Strengthening the military by reducing prison overcrowding
Harrison, David Scott
Pamphlets for a Better Humankind Addressing the Micro- and Macro-Problems Facing Humankind, And Providing Achievable Solutions; Going Where the Politically Correct Dare Not. (While the Solution offered herein may not be a panacea, and may be provocative, it is offered as a positive step to correct the problem presented.)
Strengthening the Military By Reducing Prison Overcrowding
David Scott Harrison, (c) 2008
One-hundred-seventy-five-thousand men and women reside in California prisons designed and built to house ninety-thousand individuals. As a result of such overcrowding, California's prison system (California Department Of Corrections And Rehabilitation (CDC&R)) is collapsing under its own weight (taking California taxpayers down with it); a federal judge took control of medical care throughout the CDC&R after discovering that one prisoner per week dies as a direct result of lack of or negligent medical treatment; prisoners are double-bunking in cells built for single occupancy and are triple-stacked in gymnasiums, hallways, Day Rooms and converted television rooms; education and rehabilitation opportunities are minimal; prisoner on prisoner and prisoner on staff violence results in near permanent. lock-downs at 70% of prisons; the annual budget for the CDC&R (at taxpayers' expense) touches ten-billion dollars, not counting the more than seven-and-one-half-billion dollars said federal judge is requiring to bring medical care up to constitutional standards, and another seven-point-four-billion dollars CDC&R lobbyists are pitching is needed for prison construction to ease overcrowding; and a three-judge panel of the Ninth Circuit Court Of Appeals is holding hearings on whether to take over complete control of the CDC&R. No one disputes that a solution to the overcrowding is desperately overdue.
At the same time that the CDC&R is breaking down, the United States military is facing serious problems of an antipodal nature. With the United States engaged in wars in Afghanistan and Iraq, and occupations and policing in hundreds of hot-spots throughout the world, military forces are spread dangerously thin, and surely will be spread thinner in the foreseeable future. Presidential hopeful, Barrack Obama, has back-pedaled on Iraq (now non-committal on how long a time and how many troops will be needed to "win" that war) and has stated his intent to increase American troop presence in Afghanistan from 33,000 to, at least, 43,000. Presidential candidate, John McCain, argues for even greater United States presence, far beyond what Obama wants, in Iraq, in Afghanistan, and all around the world. There is, however, a dearth of willing and able service-minded men and women. Military recruiters have been exposed lying and threatening young Americans to coerce their enlistment and military service. Many servicemen and servicewomen are being forced to remain in the military past their contract terms by military brass who regularly enforce Stop Loss procedures. Stop Loss prohibits servicemen and servicewomen from leaving the military at the expiration of their contract terms, thus converting honorable military service in the name of liberty and justice for all into conscription and forced labor. The lack of men and women willing and able to serve in the military endangers the American way of life and her very survival. On the one hand, prisons are bursting at the seams, while on the other hand the military is precariously shorthanded.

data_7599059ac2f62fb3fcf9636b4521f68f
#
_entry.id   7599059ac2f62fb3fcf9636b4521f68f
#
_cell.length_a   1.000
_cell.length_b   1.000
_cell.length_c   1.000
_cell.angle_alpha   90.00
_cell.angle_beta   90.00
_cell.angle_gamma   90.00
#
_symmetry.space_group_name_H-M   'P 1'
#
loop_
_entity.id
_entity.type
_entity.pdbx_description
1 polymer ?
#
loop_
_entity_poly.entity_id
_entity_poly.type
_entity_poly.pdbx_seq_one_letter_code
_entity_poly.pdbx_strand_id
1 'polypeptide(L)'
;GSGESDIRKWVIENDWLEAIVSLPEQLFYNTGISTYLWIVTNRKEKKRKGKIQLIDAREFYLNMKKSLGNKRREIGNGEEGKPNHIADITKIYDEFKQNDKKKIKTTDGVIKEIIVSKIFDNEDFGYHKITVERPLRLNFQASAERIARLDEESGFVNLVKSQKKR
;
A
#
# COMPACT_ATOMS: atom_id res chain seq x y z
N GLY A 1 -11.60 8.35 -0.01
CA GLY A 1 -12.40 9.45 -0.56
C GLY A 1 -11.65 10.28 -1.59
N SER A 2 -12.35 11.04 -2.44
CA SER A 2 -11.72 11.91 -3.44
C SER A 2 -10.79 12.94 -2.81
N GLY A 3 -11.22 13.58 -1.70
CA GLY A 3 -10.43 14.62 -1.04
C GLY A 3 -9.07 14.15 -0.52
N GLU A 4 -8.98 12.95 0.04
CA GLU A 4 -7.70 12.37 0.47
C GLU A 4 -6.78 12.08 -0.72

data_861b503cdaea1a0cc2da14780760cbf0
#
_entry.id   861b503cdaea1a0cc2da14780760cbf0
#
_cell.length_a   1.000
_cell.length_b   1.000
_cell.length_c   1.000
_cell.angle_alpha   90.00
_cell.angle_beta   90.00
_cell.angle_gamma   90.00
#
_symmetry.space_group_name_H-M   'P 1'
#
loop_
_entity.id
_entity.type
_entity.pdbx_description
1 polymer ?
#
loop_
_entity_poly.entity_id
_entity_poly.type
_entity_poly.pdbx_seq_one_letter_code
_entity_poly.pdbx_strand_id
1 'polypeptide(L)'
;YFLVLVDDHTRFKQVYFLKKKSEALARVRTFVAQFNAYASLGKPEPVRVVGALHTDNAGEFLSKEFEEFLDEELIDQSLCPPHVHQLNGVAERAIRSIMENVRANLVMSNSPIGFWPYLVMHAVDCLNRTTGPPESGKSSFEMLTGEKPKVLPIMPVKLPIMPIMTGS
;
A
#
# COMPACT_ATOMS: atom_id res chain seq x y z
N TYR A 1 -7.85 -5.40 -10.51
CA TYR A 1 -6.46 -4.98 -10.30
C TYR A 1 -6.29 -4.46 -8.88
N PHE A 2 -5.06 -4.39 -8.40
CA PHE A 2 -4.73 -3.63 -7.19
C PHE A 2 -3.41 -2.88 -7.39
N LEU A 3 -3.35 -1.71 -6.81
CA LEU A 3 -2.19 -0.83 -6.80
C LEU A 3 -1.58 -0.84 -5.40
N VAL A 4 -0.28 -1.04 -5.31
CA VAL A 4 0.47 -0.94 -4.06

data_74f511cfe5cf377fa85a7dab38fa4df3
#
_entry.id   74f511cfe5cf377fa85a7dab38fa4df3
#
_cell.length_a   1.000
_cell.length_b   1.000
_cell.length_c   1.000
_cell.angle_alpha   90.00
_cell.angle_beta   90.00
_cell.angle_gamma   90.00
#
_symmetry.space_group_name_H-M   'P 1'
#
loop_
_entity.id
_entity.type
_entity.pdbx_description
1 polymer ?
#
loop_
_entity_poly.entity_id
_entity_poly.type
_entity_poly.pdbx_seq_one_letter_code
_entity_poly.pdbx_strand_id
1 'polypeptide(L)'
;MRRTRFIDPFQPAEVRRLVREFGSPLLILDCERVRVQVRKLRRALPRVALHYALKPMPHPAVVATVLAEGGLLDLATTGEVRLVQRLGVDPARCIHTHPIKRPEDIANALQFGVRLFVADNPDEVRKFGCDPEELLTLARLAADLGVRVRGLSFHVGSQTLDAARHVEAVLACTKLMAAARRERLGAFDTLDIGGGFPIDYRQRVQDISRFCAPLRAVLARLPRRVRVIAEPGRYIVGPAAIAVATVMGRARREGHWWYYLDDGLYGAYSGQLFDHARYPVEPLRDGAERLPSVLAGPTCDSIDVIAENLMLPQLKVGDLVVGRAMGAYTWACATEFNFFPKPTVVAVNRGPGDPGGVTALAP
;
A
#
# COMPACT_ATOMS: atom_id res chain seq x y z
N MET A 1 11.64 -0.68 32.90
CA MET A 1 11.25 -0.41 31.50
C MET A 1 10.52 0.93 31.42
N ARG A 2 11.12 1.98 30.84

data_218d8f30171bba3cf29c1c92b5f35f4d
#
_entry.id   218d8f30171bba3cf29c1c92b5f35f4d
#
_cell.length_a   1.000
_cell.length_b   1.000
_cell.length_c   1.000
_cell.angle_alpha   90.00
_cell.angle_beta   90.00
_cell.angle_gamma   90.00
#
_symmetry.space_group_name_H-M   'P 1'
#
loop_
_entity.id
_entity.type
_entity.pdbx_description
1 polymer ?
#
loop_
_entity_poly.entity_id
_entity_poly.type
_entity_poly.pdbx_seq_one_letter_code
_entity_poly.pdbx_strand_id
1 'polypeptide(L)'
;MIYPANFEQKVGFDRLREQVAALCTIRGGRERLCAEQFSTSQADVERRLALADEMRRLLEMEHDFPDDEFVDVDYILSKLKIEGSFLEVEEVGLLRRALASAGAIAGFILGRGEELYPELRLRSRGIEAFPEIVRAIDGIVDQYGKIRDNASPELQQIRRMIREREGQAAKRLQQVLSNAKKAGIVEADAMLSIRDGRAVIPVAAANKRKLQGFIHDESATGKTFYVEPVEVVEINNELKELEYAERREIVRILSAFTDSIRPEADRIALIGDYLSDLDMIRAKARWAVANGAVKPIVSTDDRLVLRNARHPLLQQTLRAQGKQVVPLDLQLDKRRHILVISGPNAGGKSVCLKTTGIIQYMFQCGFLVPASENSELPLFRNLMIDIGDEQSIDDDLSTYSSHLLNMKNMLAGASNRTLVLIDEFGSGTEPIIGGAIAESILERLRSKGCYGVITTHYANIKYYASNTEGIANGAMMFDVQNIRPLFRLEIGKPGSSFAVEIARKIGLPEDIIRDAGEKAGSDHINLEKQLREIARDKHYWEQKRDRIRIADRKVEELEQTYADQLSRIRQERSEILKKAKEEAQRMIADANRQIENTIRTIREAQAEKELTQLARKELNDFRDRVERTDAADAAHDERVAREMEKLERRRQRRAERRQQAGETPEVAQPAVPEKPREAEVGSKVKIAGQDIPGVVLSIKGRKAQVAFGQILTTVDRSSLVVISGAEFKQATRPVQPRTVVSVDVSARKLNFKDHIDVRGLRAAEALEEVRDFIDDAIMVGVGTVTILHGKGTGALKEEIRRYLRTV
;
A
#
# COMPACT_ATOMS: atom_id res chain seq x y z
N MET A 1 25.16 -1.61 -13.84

THE SOLUTION: Offer convicted persons the option of serving their sentences either in prison or in military service to their country. The offer would be available to persons between the ages of, say, eighteen to forty, who meet all physical and psychological criteria of military service, and whose term of incarceration is between, for example, four and ten years (this would include prisoners already serving time and whose remaining time-to-serve falls within that range). Prisoners opting for military service would sign a contract agreeing to a flat twenty-five years in prison in addition to the original sentence if the prisoner absconds, refuses or otherwise fails to fulfill his/her military service. (NOTE: The program could even be expanded to include other service to the United States, Corps of Engineers, Red Cross, humanitarian projects, etc.). A person would be returned to prison upon any serious infraction, or dereliction, with the time spent in military service not counting against his/her prior sentence nor his/her new flat twenty-five years term. While in military service, the person would earn wages, but one-half of such wages would go directly to pay court costs, fines, restitution and other costs resulting from his/her criminal conduct. The individual would receive the same benefits as those enlistees not under the program (e.g., non-prisoner enlistees). In other words, prisoners who opt for military service would not be treated differently than others in regards to wages, benefits, training, expectations, etc. Upon completion - honorable discharge - of military service the prisoner's criminal records would be expunged.
Accordingly, this win-win SOLUTION should be enacted into law without delay.
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